Scotland Bill passed by MPs in House of Commons
Legislation to boost the powers of the Scottish Parliament has been passed by MPs in the House of Commons.
The UK government has said the Scotland Bill will give Holyrood ministers £12bn of financial powers.
The bill will be sent to the House of Lords for approval after being given an unopposed third reading in the Commons.
The legislation has been described as the largest single transfer of fiscal power from Westminster in the history of the United Kingdom.
But the Scottish government has said the bill does not go far enough and called for further responsibility to be devolved.
Under the legislation, Holyrood will get more powers including the ability to set rates of income tax and control over drink-drive, speeding and airgun legislation.
Scottish Secretary Michael Moore told the Commons: "It is a radical but responsible step. The bill is not just about transferring power for power's sake, it is about creating accountability.
"By taking on responsibility for raising the taxes required to fund the decisions they take, the Scottish Parliament and Scottish ministers will be more accountable and will be better equipped to respond to Scotland's needs within the United Kingdom."
However, SNP spokesman Pete Wishart said the bill "falls way short of the ambitions of the Scottish people".
"In the next few years we will have a proper referendum about the future of Scotland, a proper constitutional referendum that will be about independence," he said.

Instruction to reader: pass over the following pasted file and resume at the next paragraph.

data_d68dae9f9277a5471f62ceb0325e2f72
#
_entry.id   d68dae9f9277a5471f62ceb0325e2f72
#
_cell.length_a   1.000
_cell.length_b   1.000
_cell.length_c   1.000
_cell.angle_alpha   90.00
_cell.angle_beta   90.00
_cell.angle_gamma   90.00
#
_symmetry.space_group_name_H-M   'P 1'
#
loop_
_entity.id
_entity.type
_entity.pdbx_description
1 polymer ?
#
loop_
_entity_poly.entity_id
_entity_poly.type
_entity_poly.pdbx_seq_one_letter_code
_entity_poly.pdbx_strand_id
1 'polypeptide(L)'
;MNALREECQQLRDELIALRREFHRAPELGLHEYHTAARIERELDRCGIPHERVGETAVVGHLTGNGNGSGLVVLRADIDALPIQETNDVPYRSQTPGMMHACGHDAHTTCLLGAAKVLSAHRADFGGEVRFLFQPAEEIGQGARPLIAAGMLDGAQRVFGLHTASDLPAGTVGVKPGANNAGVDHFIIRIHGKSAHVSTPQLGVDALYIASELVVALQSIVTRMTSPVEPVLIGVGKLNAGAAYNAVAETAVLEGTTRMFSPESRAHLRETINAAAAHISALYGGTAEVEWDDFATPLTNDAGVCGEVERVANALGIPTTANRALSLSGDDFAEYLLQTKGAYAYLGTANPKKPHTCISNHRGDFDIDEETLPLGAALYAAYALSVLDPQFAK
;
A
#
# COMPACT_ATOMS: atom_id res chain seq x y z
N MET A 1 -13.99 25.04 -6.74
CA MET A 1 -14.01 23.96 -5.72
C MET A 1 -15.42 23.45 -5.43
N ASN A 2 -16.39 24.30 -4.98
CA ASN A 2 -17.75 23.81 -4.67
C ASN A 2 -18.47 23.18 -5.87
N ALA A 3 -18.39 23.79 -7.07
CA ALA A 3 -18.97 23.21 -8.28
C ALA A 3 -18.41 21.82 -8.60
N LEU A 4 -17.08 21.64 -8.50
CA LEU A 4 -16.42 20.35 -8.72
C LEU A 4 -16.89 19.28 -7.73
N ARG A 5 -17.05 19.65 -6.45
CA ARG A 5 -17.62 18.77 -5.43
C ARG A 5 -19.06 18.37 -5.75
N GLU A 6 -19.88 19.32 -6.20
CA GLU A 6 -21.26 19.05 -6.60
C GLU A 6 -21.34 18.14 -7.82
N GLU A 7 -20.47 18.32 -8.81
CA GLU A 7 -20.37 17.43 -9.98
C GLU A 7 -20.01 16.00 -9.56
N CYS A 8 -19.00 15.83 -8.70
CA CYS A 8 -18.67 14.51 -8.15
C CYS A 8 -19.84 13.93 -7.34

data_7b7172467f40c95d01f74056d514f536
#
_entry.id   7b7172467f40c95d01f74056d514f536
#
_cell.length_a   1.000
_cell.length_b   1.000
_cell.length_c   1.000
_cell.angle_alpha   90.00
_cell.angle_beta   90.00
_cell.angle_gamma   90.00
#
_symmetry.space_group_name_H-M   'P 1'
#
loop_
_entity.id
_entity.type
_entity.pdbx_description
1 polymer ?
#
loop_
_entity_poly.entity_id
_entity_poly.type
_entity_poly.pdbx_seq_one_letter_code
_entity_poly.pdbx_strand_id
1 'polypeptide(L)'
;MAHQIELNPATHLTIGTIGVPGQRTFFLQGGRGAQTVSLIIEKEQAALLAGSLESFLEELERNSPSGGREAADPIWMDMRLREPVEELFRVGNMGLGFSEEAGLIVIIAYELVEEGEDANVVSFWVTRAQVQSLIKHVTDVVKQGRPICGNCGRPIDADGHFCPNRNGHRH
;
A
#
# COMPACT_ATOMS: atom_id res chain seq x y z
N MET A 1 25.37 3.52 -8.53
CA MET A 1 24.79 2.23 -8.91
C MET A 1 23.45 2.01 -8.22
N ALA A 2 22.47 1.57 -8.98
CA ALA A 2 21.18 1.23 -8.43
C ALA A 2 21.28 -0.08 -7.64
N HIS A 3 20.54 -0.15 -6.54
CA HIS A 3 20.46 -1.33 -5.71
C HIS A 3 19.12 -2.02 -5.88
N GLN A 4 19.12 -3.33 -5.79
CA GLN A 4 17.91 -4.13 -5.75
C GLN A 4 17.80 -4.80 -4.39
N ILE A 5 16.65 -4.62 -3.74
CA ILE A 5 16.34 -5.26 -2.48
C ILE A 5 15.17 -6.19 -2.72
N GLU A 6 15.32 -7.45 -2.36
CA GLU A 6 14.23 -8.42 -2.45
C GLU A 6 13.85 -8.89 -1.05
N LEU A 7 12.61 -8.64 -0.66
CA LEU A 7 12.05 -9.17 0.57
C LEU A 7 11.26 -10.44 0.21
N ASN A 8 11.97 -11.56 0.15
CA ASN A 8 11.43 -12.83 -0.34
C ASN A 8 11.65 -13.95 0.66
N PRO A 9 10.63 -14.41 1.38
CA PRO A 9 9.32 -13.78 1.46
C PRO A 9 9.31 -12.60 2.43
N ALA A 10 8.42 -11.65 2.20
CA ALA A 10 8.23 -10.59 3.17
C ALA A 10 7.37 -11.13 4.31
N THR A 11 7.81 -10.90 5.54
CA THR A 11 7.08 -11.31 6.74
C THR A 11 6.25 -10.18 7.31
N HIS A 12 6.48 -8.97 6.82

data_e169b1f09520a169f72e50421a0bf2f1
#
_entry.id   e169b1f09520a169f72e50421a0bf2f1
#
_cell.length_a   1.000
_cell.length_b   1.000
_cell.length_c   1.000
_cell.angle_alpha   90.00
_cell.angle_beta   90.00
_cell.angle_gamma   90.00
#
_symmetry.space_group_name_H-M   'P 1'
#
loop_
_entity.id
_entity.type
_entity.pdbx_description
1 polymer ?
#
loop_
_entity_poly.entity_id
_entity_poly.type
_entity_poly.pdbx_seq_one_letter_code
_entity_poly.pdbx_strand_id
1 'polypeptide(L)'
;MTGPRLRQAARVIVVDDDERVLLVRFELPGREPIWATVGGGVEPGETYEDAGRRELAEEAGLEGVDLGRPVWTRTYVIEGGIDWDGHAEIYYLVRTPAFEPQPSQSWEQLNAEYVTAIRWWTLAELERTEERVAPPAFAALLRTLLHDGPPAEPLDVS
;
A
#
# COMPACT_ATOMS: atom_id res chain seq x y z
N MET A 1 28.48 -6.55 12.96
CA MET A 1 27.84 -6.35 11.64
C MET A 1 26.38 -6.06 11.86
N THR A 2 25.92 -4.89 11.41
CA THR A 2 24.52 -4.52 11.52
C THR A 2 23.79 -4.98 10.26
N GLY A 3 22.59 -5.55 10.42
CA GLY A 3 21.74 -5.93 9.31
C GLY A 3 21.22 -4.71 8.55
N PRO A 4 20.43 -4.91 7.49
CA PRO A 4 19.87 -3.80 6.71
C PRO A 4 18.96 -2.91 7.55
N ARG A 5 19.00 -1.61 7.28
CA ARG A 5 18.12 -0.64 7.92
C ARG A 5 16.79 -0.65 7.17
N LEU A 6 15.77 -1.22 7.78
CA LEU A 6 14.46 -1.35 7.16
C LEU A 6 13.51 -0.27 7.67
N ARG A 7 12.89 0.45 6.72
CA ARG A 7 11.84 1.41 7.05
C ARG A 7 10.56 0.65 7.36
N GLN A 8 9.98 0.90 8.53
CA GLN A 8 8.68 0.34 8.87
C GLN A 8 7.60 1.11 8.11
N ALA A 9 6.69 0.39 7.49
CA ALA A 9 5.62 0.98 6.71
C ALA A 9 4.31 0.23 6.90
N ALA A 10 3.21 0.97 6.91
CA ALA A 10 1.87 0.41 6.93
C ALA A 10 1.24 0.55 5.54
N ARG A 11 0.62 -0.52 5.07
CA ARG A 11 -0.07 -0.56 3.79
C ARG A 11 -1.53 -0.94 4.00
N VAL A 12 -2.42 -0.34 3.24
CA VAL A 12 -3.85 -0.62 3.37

"I am absolutely certain, I am sure, the Scottish people will make the right choice and Scotland will once again join the nations of the world."
Shadow Scottish secretary Ann McKechin said: "Tonight has been an important debate on where we see Scotland in the future... that debate will continue over the weeks and months to come.
"I want to make sure that debate is in the context of hard, reasoned evidence which the Scots demand of us and is one that is clearly shown to be for their benefit."
Liberal Democrat Alan Reid (Argyll and Bute) said the bill was a "substantial event in the process of devolution".
Since the SNP's election victory in May, which gave them an overall majority, UK ministers have brought forward amendments to the bill to accelerate new borrowing powers to the Scottish Parliament.
But the Scottish government said greater tax and borrowing powers must be devolved, to give Scotland the economic levers it needs to boost recovery and growth.